The conviction of former Microsoft employee, Volodymyr Kvashuk, who used Bitcoin (BTC) to convert his stolen gift cards to cryptocurrency, highlights the accountability of cryptocurrency and cryptocurrency platforms. Crypto assets can’t hide criminal behavior, which is one more reason to incorporate cryptocurrency into our current banking and finance systems.
How the Bitcoin fraud started…and ended
The fired employee was hired by Microsoft to test its online retail sales platform. This position entrusted him with digital gift cards, which was the first phase of his multi million dollar fraud plan orchestrated between 2016 and 2018.
Gift cards are well known for their roles in credit card fraud, which involves purchasing gift cards and reselling them on the black market. Reasons being, gift cards leave a minimal paper trail compared to bank transfers.
Once the gift cards were stolen, he used his technical expertise to cover his activities. One of the methods that he used to erase his trail was a Bitcoin mixing service, which he used to convert his gains to cryptocurrency, in an attempt to hide the source of his funding before transferring the funds to his bank account. Cryptocurrency also has a reputation for being the currency of choice for ransomware developers. Another method that Vlodomyr made use of, was to utilize his co-worker’s test email accounts to cover his trail. The IRS stated that Kvashuk filed fake tax return forms claiming that he had received the BTC as a gift.
In total, Kvashuk’s fraudulent spree totaled $10 million worth of goods, of which $2.8 million found its way into his personal bank account. A vehicle to the value of $160,000 and a $1.6 million waterside home were part of his spending spree before he was apprehended.
The case in question clearly shows that cryptocurrency can’t be used to hide criminal activities. IRS-CI Special Agent in Charge Ryan L. Korner issued the following statement:
“Simply put, today’s sentencing proves you cannot steal money via the Internet and think that Bitcoin is going to hide your criminal behaviors. Our complex team of cyber crimes experts, with the assistance of IRS-CI’s Cyber Crimes Unit, will hunt you down and hold you accountable for your wrongdoings.“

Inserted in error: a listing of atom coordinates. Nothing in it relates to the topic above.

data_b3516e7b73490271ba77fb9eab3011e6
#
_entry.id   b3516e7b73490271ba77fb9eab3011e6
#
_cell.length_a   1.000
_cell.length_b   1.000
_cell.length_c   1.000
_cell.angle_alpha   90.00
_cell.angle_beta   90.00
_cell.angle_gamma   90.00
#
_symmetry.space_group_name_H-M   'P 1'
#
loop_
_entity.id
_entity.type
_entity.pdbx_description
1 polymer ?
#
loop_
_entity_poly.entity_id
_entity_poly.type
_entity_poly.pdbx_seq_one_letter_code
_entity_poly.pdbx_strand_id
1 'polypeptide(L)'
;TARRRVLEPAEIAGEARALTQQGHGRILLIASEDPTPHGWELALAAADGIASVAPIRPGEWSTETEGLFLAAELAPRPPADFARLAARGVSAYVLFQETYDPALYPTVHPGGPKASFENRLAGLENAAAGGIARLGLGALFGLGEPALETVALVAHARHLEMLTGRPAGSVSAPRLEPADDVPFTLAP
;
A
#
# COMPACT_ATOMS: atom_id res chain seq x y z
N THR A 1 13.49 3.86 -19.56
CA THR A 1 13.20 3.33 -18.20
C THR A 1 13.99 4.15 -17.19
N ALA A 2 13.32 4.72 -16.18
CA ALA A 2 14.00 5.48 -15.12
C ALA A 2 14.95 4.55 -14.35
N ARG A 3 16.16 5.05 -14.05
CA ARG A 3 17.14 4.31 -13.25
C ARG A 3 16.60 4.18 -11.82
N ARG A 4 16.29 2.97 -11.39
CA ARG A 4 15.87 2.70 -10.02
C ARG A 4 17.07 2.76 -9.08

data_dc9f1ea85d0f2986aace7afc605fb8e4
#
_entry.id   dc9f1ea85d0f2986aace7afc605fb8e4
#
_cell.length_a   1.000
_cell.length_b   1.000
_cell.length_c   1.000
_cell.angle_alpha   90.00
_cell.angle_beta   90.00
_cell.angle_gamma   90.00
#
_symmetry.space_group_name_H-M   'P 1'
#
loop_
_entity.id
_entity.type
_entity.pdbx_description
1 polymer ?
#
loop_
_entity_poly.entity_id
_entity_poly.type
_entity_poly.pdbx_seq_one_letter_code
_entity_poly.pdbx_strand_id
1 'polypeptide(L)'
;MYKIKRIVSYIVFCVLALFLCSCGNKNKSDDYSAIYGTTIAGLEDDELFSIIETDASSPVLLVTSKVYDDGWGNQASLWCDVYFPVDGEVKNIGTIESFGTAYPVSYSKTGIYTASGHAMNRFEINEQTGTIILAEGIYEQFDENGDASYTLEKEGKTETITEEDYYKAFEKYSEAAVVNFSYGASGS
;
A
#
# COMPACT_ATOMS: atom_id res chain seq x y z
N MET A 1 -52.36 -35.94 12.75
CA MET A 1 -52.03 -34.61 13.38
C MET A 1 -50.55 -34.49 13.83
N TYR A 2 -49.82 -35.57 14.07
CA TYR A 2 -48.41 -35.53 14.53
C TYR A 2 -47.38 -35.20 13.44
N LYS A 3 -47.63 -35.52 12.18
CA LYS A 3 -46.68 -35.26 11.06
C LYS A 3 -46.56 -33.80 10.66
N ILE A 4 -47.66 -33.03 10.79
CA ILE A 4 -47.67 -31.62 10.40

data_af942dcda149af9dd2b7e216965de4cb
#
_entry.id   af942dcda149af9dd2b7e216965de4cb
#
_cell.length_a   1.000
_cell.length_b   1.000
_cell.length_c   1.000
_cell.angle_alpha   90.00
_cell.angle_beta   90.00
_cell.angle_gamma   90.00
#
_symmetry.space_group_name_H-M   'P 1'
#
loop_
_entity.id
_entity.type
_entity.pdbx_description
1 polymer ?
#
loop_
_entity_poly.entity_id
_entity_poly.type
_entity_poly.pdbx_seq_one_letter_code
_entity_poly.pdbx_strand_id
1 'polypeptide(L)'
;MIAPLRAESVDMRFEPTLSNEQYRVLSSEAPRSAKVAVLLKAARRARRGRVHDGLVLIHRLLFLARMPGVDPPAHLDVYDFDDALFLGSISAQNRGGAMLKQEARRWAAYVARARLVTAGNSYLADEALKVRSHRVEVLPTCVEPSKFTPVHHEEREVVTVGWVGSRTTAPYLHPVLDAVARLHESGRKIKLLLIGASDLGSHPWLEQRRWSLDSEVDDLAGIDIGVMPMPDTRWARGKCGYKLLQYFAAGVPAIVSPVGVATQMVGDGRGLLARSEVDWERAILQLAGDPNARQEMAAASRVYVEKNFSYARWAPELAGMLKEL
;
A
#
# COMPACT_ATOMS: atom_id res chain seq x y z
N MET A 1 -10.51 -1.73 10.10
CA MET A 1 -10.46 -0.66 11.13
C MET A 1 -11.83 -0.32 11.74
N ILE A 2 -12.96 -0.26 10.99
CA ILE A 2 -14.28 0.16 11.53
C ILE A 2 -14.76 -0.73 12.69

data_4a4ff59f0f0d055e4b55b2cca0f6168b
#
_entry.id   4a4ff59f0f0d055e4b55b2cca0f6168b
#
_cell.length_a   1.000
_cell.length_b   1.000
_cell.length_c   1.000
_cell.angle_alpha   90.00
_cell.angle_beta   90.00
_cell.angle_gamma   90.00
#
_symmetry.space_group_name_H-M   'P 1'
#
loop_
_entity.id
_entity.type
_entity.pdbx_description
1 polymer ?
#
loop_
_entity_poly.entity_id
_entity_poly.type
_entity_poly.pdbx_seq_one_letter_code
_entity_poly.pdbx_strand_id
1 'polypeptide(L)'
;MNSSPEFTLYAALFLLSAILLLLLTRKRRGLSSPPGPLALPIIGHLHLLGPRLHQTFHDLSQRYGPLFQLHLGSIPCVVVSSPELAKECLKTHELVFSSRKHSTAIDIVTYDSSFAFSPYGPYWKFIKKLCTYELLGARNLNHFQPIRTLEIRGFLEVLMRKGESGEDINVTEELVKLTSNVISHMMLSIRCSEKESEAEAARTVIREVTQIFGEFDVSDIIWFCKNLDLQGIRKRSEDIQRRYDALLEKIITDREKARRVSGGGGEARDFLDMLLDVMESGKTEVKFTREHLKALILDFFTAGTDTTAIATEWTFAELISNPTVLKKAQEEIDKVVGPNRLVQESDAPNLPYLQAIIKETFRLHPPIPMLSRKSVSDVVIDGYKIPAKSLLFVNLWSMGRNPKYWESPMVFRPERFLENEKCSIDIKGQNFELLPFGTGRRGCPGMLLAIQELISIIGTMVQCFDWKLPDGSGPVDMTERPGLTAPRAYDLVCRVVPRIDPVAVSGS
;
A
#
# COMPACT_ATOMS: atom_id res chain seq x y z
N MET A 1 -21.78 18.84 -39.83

The IRS hails the successful prosecution as the nation’s first Bitcoin case that has a tax component to it.
Is Bitcoin and cryptocurrency really that safe?
Cryptocurrency crimes have decreased in 2020. As reported by Reuters on 10 November, total losses from crypto theft, fraud, and hacks have dropped from $4.4 billion in 2019 to $1.8 billion in the first ten months of 2020. CipherTrace CEO Dave Jevans says that the decline of criminal activity in the crypto industry is a direct result of increased security measures.
CipherTrace CEO Dave Jevans stated “What we have seen is that exchanges and other cryptocurrency players have implemented more security procedures. They have taken the guidance and implemented the procedures to secure their funds better. So you’re going to see less mass-scale hacks.”
VPN provider Atlas VPN released a study in late October claiming that the tally of block-chain related hacks has decreased more than three times in the first half of 2020, in comparison to the same time frame in 2019.
Although crypto related crimes are showing a downward trend, a growth of hacking incidents in decentralized finance, or DeFi, seems to be on the rise. As DeFi projects are permissionless by design, they mostly lack the security verification tools of centralized projects.
Crypto currency is just as secure, traceable and accountable as traditional currency. Which leaves some of us waiting in eager anticipation for the merging of crypto currency with traditional financial and banking institutions. Hopefully it won’t be too far from now.